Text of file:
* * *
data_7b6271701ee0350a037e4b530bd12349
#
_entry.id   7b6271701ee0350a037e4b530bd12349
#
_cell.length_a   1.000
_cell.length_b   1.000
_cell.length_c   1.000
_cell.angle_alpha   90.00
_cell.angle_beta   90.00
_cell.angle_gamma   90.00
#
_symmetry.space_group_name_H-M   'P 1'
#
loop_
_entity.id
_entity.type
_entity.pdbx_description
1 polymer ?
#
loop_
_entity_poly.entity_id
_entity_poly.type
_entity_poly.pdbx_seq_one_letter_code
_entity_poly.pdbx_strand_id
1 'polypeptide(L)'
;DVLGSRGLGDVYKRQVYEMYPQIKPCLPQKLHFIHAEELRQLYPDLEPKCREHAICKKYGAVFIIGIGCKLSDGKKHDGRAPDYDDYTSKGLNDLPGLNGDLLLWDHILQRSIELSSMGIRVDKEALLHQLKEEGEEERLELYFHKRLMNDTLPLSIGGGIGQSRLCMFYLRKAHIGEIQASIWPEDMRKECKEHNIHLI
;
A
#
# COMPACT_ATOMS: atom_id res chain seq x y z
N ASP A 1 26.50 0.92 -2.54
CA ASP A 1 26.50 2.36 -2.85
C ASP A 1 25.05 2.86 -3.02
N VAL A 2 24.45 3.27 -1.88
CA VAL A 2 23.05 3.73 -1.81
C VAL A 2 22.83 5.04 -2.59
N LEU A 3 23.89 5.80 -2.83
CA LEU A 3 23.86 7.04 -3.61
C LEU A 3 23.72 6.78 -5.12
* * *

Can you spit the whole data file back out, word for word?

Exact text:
data_7b6271701ee0350a037e4b530bd12349
#
_entry.id   7b6271701ee0350a037e4b530bd12349
#
_cell.length_a   1.000
_cell.length_b   1.000
_cell.length_c   1.000
_cell.angle_alpha   90.00
_cell.angle_beta   90.00
_cell.angle_gamma   90.00
#
_symmetry.space_group_name_H-M   'P 1'
#
loop_
_entity.id
_entity.type
_entity.pdbx_description
1 polymer ?
#
loop_
_entity_poly.entity_id
_entity_poly.type
_entity_poly.pdbx_seq_one_letter_code
_entity_poly.pdbx_strand_id
1 'polypeptide(L)'
;DVLGSRGLGDVYKRQVYEMYPQIKPCLPQKLHFIHAEELRQLYPDLEPKCREHAICKKYGAVFIIGIGCKLSDGKKHDGRAPDYDDYTSKGLNDLPGLNGDLLLWDHILQRSIELSSMGIRVDKEALLHQLKEEGEEERLELYFHKRLMNDTLPLSIGGGIGQSRLCMFYLRKAHIGEIQASIWPEDMRKECKEHNIHLI
;
A
#
# COMPACT_ATOMS: atom_id res chain seq x y z
N ASP A 1 26.50 0.92 -2.54
CA ASP A 1 26.50 2.36 -2.85
C ASP A 1 25.05 2.86 -3.02
N VAL A 2 24.45 3.27 -1.88
CA VAL A 2 23.05 3.73 -1.81
C VAL A 2 22.83 5.04 -2.59
N LEU A 3 23.89 5.80 -2.83
CA LEU A 3 23.86 7.04 -3.61
C LEU A 3 23.72 6.78 -5.12